The Unknown Gulag
Part I: Looking for the Kulaks
Stalin’s reign over the Soviet Union has left many unanswered questions but in The Unknown Gulag: The Lost World of Stalin’s Special Settlements Lynne Viola answers one: what happened to millions of peasants in the 1930′s. Viola, a Professor of History at the University of Toronto, has captured the day-to-day life of Stalin’s first victims by conducting research in the previously closed archives of the central and provincial Communist Party, the Soviet State, and the secret police.The OUPblog is proud to host Viola for the next five days as she brings us inside the archives and explains to us just how she was able to write this book.
Stalin’s special settlements originated as penal institutions for the roughly two million peasants who were labeled kulaks and forcibly expropriated and deported to the most far-flung and forbidding hinterlands of the Soviet Union. Once there, these families worked as slave labor to extract the raw materials so vital to the Soviet Union’s rapid industrialization drive of the early 1930s. They lived in special settlements that they constructed from scratch. The special settlements were the foundation block for Stalin’s gulag, a fact that historians were not aware of until the fall of the Soviet Union and the opening of the archives.
When I first entered the field as a graduate student at Princeton University in the late 1970s, I was keenly aware of the existence of Soviet concentration camps—what we routinely equated with the gulag. Yet there was little sense at the time of the variety of forms inherent within that huge penal behemoth—camps, labor colonies, special settlements, labor settlements, children’s colonies or “special” orphanages, and so on. And it was assumed, quite correctly, that this was not a topic that was amenable to archival research given the near inaccessibility of Soviet archives.
So I began my research by looking at topics within and around the collectivization of Soviet agriculture. Although the Soviets were cautious about welcoming a foreigner pursuing such a sensitive topic, it was not quite off limits and I even managed to work in the archives for a period of about three months in 1982. While I was conducting my dissertation research, I became intrigued by the question of the so-called “liquidation of the kulak as a class.” When the Soviets began their collectivization campaign in the late 1920s, they decided to “eliminate” an entire group of peasants, the kulaks, who supposedly represented the wealthier or capitalist element among the peasantry. This process, called “dekulakization,” was extremely arbitrary and struck all manner of peasants, including regime critics and the village elite. Given that this repressive campaign encompassed literally millions of peasant households, I couldn’t help but ask where did all the kulaks go after they were dekulakized? There were hints of their fate—a few references in Alexander Solzhenitsyn’s Gulag Archipelago and occasional mention of them in Soviet secondary sources which featured kulaks said to be “rehabilitated” and honored as heroes after World War II. And we knew quite a bit about the repressive operations against the kulaks in 1930 and 1931. But then what happened?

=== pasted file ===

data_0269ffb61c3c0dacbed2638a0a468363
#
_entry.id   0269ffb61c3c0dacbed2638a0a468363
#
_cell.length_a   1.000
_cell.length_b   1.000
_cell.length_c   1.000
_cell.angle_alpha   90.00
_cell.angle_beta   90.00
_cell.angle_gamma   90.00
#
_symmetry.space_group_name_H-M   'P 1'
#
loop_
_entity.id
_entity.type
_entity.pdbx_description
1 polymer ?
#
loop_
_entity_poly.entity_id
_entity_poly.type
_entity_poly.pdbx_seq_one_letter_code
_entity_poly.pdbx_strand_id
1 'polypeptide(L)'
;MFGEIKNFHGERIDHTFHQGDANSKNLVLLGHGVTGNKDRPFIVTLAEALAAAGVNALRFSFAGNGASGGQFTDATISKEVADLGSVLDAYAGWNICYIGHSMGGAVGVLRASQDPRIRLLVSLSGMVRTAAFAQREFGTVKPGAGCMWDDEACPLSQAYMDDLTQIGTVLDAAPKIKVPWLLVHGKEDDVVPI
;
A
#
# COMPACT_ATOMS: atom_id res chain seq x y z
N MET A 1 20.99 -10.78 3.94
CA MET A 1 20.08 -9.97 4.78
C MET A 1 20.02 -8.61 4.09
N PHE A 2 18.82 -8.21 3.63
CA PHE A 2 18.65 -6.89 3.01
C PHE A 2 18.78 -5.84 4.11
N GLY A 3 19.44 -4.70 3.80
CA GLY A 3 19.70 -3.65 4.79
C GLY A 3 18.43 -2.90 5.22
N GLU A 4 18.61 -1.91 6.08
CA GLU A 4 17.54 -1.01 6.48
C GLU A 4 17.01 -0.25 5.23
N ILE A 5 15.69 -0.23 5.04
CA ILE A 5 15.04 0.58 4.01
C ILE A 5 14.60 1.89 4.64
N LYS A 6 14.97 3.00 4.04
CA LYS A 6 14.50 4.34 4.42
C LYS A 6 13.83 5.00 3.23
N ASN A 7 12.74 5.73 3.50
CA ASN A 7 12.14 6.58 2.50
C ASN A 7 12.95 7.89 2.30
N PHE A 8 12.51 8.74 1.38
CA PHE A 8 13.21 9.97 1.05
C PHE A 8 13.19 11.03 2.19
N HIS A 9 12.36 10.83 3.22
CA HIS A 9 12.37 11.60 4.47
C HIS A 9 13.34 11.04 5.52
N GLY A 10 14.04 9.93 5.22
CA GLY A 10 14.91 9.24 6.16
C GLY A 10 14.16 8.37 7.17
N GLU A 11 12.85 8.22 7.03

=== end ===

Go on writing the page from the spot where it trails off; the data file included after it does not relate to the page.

Through the 1980s, I continued “to look for” the kulaks, scouring literary sources, published documents, memoirs, any accessible documentation. Time was on my side. Mikhail Gorbachev came to power as a reforming Communist; survivors began to speak about the repression, including dekulakization; and the archives cracked open their doors. Once the Soviet Union dissolved in 1991, the archives, or most of them, became accessible for a decade of relatively unhindered research. It was clear to me almost immediately that an entire shadow world existed within the gulag, one inhabited by peasant families, including children, the elderly, the infirm, and ruled by forces as merciless as those in the concentration camps…
It turned out that the Soviet archives contained hundreds of thousands of documents on the special settlements alone. Where these documents were and what they contained is the subject of my next installment.